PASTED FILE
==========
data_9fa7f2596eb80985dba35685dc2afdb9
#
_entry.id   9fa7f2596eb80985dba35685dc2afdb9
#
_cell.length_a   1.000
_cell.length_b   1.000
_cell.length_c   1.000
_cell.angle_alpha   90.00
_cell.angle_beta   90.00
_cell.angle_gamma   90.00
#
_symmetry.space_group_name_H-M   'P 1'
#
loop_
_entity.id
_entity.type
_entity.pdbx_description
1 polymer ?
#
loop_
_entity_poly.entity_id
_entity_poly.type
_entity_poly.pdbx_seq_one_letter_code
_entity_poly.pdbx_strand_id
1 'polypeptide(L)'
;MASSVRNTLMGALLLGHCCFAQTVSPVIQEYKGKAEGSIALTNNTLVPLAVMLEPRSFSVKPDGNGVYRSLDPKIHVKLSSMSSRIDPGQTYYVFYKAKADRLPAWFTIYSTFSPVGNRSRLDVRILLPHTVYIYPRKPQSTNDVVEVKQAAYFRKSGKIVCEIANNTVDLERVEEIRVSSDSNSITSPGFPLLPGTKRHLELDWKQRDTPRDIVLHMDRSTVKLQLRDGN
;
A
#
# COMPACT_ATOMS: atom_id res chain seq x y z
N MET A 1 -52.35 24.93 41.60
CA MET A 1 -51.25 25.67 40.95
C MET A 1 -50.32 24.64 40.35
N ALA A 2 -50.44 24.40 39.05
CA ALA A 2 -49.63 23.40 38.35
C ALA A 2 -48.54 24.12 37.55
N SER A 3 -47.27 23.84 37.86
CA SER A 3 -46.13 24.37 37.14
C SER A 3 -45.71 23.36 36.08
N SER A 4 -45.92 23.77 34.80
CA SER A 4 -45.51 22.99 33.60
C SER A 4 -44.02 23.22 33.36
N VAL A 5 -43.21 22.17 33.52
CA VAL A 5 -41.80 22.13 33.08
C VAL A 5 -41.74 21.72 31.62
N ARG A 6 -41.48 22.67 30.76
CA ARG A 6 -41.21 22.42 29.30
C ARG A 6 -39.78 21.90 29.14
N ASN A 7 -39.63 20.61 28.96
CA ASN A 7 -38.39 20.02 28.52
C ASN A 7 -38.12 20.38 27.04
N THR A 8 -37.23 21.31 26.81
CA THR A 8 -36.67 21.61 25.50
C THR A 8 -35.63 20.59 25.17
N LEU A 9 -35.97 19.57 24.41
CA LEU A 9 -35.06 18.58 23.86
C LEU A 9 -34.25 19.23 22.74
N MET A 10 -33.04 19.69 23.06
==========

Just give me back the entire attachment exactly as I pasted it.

data_9fa7f2596eb80985dba35685dc2afdb9
#
_entry.id   9fa7f2596eb80985dba35685dc2afdb9
#
_cell.length_a   1.000
_cell.length_b   1.000
_cell.length_c   1.000
_cell.angle_alpha   90.00
_cell.angle_beta   90.00
_cell.angle_gamma   90.00
#
_symmetry.space_group_name_H-M   'P 1'
#
loop_
_entity.id
_entity.type
_entity.pdbx_description
1 polymer ?
#
loop_
_entity_poly.entity_id
_entity_poly.type
_entity_poly.pdbx_seq_one_letter_code
_entity_poly.pdbx_strand_id
1 'polypeptide(L)'
;MASSVRNTLMGALLLGHCCFAQTVSPVIQEYKGKAEGSIALTNNTLVPLAVMLEPRSFSVKPDGNGVYRSLDPKIHVKLSSMSSRIDPGQTYYVFYKAKADRLPAWFTIYSTFSPVGNRSRLDVRILLPHTVYIYPRKPQSTNDVVEVKQAAYFRKSGKIVCEIANNTVDLERVEEIRVSSDSNSITSPGFPLLPGTKRHLELDWKQRDTPRDIVLHMDRSTVKLQLRDGN
;
A
#
# COMPACT_ATOMS: atom_id res chain seq x y z
N MET A 1 -52.35 24.93 41.60
CA MET A 1 -51.25 25.67 40.95
C MET A 1 -50.32 24.64 40.35
N ALA A 2 -50.44 24.40 39.05
CA ALA A 2 -49.63 23.40 38.35
C ALA A 2 -48.54 24.12 37.55
N SER A 3 -47.27 23.84 37.86
CA SER A 3 -46.13 24.37 37.14
C SER A 3 -45.71 23.36 36.08
N SER A 4 -45.92 23.77 34.80
CA SER A 4 -45.51 22.99 33.60
C SER A 4 -44.02 23.22 33.36
N VAL A 5 -43.21 22.17 33.52
CA VAL A 5 -41.80 22.13 33.08
C VAL A 5 -41.74 21.72 31.62
N ARG A 6 -41.48 22.67 30.76
CA ARG A 6 -41.21 22.42 29.30
C ARG A 6 -39.78 21.90 29.14
N ASN A 7 -39.63 20.61 28.96
CA ASN A 7 -38.39 20.02 28.52
C ASN A 7 -38.12 20.38 27.04
N THR A 8 -37.23 21.31 26.81
CA THR A 8 -36.67 21.61 25.50
C THR A 8 -35.63 20.59 25.17
N LEU A 9 -35.97 19.57 24.41
CA LEU A 9 -35.06 18.58 23.86
C LEU A 9 -34.25 19.23 22.74
N MET A 10 -33.04 19.69 23.06